Harmonise->chord, then map to scale?

Any ideas on how I could achieve a chord memory that stays in scale?

Lets just take C major as an example. If you play the basic triads you’ll get

C, Dm, Em, F, G, Am, Bmº right?

Using the existing harmonise modifier one could map a major chord with intervals of +5 and +9, or a minor chord with intervals of +4 and +9, but as you work up the scale the intervals have to change for the chords to stay in key so I’m not sure this is achievable.

What we’d need is a modifier which harmonised by scale offset, rather than semitones.

Any ideas on how to achieve this?


Adding this to our todo, we’ll try to figure out how to solve this. :slight_smile:


Nice one.

Obviously the key thing is that one needs to think in terms of scale offsets rather than semitones. Obviously this mainly applies to the harmonise modifier as for single note inputs the scale remap will work, but I’d imagine there are other cases where thinking in terms of scale first would be helpful.

Just for fun /exercise…
Chords-Cmajor scale CM-Dm-Em-FM-GM-Am-Bmº.mhp (958 Bytes)

From C3 to C4 (yeah its fixed to C but its usable)

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Nice one…

I did pretty much the same thing in my own experiments, though I only did the in-key notes as my intention was to do chords across the drum pads on my master keyboard (Novation SL MK3) so didn’t need to account for the other note values.

My inspiration came from the chord mode on my Elektron Digitakt, which has a lock-to-scale mode where you can play the scale chords from the root note, but ironically I noticed last night that the new Novation LaunchKey controllers have a scale mode built in which I hope they’ll backport to the higher end controllers like mine too…

As you’ve seen, this method works fine but it’s obviously a pretty long-winded way to achieve it for a generic use-case…

It’s worth considering doing the output via a second virtual port though as you could then transpose in your initial step from physical->virtual and then transpose back in the last virtual->physical too and then it would work for any major key…

Still, fingers crossed per Giedrius’ reply that Blokas can find a more elegant solution as I’m sure a proper implementation where internal pipes can use a scale-relative offset rather than semitone values would be useful for all kinds of other applications too… :slight_smile:

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Also, if in your example you put the scale remap modifier in the first row, you won’t need your additional transpose steps to deal with the out of key notes, as the notes going into the virtual will already be locked to the major scale.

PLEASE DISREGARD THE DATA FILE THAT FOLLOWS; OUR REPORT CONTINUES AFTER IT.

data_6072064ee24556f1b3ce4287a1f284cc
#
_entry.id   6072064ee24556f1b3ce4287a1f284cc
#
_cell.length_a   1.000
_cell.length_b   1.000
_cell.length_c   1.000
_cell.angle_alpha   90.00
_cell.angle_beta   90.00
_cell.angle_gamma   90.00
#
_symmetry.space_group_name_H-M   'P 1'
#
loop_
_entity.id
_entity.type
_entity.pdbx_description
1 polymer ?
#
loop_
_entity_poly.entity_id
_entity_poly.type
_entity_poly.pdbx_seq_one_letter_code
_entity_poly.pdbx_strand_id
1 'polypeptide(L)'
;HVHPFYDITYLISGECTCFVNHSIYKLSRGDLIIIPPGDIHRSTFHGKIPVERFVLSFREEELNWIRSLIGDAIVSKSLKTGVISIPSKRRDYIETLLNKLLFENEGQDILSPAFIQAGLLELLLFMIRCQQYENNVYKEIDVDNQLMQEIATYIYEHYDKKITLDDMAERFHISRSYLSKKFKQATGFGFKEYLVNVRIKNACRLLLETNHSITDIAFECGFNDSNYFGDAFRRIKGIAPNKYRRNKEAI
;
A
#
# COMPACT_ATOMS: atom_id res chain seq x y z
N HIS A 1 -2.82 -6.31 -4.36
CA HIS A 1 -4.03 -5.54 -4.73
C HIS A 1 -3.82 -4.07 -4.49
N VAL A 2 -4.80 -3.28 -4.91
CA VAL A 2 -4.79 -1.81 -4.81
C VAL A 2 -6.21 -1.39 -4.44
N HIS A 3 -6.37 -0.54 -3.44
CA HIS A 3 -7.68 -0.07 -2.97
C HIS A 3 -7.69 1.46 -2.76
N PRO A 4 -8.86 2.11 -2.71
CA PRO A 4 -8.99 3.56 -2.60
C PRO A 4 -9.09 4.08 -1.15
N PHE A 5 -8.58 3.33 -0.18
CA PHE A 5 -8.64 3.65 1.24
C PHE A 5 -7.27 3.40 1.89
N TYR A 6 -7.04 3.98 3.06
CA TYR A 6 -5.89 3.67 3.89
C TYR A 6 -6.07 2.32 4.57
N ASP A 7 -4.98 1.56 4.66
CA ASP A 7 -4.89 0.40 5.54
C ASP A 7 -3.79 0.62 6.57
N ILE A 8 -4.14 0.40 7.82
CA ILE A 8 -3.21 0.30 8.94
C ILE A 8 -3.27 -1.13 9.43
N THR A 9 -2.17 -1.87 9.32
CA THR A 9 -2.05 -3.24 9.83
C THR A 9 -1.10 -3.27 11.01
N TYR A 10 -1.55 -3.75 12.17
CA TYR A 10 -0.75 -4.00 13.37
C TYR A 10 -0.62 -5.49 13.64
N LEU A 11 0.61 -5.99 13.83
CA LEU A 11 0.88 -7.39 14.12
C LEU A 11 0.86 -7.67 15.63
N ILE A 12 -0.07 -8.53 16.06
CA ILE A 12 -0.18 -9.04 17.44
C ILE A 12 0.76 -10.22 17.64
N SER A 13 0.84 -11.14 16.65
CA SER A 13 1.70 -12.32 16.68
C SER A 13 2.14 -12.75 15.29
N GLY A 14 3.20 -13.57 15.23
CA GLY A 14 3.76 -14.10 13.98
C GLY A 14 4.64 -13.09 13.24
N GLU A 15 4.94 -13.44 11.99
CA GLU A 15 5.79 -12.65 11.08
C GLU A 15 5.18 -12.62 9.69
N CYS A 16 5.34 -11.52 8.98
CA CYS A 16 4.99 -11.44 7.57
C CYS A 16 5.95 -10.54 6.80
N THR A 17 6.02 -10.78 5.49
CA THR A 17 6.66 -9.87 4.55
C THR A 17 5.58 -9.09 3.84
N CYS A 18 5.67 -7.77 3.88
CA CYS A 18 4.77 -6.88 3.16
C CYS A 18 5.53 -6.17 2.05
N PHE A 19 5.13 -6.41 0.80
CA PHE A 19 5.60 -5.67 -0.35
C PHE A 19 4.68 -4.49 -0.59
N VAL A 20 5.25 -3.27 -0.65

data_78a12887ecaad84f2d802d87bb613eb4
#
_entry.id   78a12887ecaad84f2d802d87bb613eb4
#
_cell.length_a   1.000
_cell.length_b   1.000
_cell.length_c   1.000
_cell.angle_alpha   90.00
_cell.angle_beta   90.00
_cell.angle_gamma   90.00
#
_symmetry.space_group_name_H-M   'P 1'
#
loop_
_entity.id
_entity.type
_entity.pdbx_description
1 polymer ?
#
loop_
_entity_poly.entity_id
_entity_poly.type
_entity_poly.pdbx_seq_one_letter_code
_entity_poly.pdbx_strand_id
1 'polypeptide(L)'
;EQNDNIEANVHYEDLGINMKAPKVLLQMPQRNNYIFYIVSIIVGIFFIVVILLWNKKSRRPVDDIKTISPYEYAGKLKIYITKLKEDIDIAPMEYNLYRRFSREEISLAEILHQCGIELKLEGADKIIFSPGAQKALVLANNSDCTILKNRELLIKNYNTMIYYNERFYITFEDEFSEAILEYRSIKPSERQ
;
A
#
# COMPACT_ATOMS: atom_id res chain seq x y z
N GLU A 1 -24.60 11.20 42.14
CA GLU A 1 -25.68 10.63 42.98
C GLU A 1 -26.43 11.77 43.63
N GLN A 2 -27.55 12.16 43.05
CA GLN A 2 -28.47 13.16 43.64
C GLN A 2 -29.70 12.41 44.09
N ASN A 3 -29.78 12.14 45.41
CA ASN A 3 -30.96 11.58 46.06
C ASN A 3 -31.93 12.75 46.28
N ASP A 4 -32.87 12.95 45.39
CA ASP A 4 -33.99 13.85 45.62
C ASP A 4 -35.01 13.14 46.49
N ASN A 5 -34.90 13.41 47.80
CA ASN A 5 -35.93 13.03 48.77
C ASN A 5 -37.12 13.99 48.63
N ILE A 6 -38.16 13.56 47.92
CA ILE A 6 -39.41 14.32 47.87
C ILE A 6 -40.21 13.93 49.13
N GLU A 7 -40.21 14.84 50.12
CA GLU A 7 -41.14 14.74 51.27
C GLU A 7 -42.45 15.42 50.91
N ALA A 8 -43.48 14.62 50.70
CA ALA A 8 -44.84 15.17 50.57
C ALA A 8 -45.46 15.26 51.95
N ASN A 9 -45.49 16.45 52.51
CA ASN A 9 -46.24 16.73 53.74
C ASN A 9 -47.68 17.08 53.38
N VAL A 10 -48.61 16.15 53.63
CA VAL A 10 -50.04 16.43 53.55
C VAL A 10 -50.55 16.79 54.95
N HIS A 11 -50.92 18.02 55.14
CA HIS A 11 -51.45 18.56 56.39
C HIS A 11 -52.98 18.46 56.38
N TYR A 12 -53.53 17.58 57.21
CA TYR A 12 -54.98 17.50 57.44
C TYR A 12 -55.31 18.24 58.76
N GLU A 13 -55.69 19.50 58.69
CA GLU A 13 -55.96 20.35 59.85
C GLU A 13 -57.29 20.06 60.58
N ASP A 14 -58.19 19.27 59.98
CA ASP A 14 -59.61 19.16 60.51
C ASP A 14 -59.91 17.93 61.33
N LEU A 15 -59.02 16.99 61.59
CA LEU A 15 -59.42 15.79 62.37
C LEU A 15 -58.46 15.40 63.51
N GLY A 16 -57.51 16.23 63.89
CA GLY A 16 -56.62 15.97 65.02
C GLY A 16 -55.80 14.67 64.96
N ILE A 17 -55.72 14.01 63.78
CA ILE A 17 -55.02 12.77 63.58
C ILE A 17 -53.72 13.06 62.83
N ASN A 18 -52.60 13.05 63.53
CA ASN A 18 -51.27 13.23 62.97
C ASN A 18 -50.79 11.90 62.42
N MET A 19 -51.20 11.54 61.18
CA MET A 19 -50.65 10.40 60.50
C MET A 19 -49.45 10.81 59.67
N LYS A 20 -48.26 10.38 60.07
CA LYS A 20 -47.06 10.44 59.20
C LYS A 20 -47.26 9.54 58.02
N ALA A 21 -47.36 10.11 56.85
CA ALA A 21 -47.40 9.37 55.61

That’ll save 5 rows, plus all the additional transpose steps in each row… :slight_smile:

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oh great! experiences, different ways :wink:

Also, I just thought, it can be simplified further, as the range filter can do multiple values, so in the example of C major you only need one row for the major chords

so the range value would be ‘C3,F3,G3’ for the majors
‘D3,E3,A3’ for the minors
and a single ‘B3’ for the diminished chord.

As the filter can have 9 parameters you can do 3 octaves in one, i.e. ‘C2, F2, G2, C3, F3, G3, C4, F4, G4’ for example.

That gets it down to just 3 lines of processing… :slight_smile:


Nice to see you “working” on your initial idea… with my example.

My initiative was to try things, find ideas, “happy accidents”, I’m all up for streamlined implementations (ahah initial idea was - why not individualise each note, not looking at expenses for how many pipes used…my example shows each line of pipes what each note is doing)

Although I’m reusing this examples for much more elaborate available chords, without the restraints of pipe Scale Remap.

Chords-Cmajor 3oct. scale CM-Dm-Em-FM-GM-Am-Bmº.mhp (529 Bytes)
Improved version, thanks for tips @RiK

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No problemo… thanks for the inspiration to think about it some more…

Good work team!

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Consider the input/output transpose as well and you can modify it to work in any key…

Screenshot 2020-06-19 at 14.14.25


I came here to request this… +1